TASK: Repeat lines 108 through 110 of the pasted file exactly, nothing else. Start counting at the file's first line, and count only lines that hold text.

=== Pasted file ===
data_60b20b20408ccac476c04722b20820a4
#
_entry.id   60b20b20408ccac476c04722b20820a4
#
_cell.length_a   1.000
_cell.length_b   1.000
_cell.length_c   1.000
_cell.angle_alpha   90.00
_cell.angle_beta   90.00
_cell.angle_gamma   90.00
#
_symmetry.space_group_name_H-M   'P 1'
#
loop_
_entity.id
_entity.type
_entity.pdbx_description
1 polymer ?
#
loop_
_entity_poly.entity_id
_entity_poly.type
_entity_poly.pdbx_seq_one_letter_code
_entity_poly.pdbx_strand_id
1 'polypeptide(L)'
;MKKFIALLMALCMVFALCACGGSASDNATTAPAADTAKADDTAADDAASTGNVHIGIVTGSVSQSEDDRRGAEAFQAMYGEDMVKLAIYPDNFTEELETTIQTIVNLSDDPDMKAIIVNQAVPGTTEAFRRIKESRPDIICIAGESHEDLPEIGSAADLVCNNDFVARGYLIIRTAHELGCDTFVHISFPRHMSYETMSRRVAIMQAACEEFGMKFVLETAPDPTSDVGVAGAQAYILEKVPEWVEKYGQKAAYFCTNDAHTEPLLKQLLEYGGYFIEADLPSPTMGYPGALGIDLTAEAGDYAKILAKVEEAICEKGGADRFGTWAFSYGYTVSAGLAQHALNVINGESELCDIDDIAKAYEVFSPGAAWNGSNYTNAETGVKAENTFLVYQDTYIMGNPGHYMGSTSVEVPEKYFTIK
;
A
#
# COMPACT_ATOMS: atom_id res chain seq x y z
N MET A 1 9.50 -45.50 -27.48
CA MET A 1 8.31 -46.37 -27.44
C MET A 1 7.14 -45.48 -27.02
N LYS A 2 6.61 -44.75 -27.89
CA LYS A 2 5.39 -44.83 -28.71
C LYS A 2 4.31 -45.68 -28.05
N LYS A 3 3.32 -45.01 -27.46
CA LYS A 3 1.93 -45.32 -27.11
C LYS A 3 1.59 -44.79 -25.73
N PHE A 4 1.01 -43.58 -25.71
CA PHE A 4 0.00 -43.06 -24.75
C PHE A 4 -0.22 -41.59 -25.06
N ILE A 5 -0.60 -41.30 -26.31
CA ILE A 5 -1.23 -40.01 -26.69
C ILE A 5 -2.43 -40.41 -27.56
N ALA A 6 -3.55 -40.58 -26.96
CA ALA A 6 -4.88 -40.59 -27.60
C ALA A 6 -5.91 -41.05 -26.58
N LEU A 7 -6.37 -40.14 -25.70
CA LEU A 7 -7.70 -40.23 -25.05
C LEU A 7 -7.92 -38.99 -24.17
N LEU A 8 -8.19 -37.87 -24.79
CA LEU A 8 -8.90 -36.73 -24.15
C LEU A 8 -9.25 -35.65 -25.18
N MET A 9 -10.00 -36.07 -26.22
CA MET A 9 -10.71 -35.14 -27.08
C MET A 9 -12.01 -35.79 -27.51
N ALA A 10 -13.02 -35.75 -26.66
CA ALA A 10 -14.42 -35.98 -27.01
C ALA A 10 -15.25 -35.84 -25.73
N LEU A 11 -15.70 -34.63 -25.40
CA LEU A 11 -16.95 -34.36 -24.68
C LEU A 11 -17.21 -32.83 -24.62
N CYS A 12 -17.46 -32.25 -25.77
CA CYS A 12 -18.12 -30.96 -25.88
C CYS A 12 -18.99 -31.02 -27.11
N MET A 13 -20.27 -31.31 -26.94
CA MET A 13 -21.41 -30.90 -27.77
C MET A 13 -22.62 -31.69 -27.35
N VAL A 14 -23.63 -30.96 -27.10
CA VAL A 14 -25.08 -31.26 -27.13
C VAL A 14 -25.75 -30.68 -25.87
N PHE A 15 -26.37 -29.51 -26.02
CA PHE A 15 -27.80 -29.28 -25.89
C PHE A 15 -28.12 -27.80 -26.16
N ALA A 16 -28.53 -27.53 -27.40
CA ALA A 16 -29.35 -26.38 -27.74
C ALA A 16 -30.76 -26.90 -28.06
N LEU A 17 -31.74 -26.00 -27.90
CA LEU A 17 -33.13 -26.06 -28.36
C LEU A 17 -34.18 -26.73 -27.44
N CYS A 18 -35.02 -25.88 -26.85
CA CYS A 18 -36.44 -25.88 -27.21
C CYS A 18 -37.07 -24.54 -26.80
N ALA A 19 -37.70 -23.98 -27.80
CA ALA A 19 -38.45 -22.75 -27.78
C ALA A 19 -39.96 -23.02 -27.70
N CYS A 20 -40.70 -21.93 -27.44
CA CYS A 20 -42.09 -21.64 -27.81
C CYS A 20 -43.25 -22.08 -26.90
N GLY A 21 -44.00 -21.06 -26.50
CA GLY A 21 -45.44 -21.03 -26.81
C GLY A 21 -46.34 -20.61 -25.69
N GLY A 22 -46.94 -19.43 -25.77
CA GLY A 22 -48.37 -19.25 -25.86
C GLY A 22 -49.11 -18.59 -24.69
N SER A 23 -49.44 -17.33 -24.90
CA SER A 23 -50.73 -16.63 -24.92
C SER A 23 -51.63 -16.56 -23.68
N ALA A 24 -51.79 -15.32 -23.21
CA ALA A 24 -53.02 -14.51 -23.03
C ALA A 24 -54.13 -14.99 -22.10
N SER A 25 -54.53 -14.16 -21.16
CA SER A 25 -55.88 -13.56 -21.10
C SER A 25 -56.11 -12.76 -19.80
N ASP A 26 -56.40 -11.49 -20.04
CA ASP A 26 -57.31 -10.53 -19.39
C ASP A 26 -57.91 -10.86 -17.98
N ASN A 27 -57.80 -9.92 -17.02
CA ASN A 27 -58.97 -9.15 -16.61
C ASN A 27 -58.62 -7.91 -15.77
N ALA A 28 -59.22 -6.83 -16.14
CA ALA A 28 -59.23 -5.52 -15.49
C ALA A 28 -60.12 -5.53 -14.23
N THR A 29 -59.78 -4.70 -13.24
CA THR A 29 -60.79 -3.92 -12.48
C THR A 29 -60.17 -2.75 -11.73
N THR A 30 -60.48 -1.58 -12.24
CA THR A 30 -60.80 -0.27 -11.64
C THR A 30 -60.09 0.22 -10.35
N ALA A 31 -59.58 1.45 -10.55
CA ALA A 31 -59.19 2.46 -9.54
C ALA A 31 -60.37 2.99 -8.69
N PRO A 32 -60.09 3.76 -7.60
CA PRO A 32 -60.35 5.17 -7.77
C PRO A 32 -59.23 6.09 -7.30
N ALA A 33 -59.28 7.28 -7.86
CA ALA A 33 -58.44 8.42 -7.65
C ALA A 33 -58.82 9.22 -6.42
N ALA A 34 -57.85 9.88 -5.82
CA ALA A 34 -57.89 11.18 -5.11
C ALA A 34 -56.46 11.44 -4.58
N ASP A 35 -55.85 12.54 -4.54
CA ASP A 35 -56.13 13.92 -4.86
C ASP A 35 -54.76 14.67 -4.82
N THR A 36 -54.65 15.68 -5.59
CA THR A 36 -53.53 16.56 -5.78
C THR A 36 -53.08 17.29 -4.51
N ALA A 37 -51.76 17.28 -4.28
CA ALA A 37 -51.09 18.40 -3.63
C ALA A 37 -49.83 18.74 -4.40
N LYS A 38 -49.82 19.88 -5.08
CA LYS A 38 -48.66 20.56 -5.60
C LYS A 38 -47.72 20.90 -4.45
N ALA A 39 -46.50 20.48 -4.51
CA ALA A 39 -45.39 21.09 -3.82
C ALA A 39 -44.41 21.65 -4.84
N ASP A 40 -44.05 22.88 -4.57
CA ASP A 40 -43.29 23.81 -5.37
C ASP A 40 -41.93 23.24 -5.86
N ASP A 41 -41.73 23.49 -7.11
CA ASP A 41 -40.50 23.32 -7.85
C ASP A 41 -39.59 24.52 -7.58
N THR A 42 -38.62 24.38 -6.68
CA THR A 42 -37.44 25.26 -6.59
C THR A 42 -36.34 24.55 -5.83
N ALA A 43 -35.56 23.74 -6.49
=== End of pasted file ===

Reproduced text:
C ASP A 26 -57.91 -10.86 -17.98
N ASN A 27 -57.80 -9.92 -17.02
CA ASN A 27 -58.97 -9.15 -16.61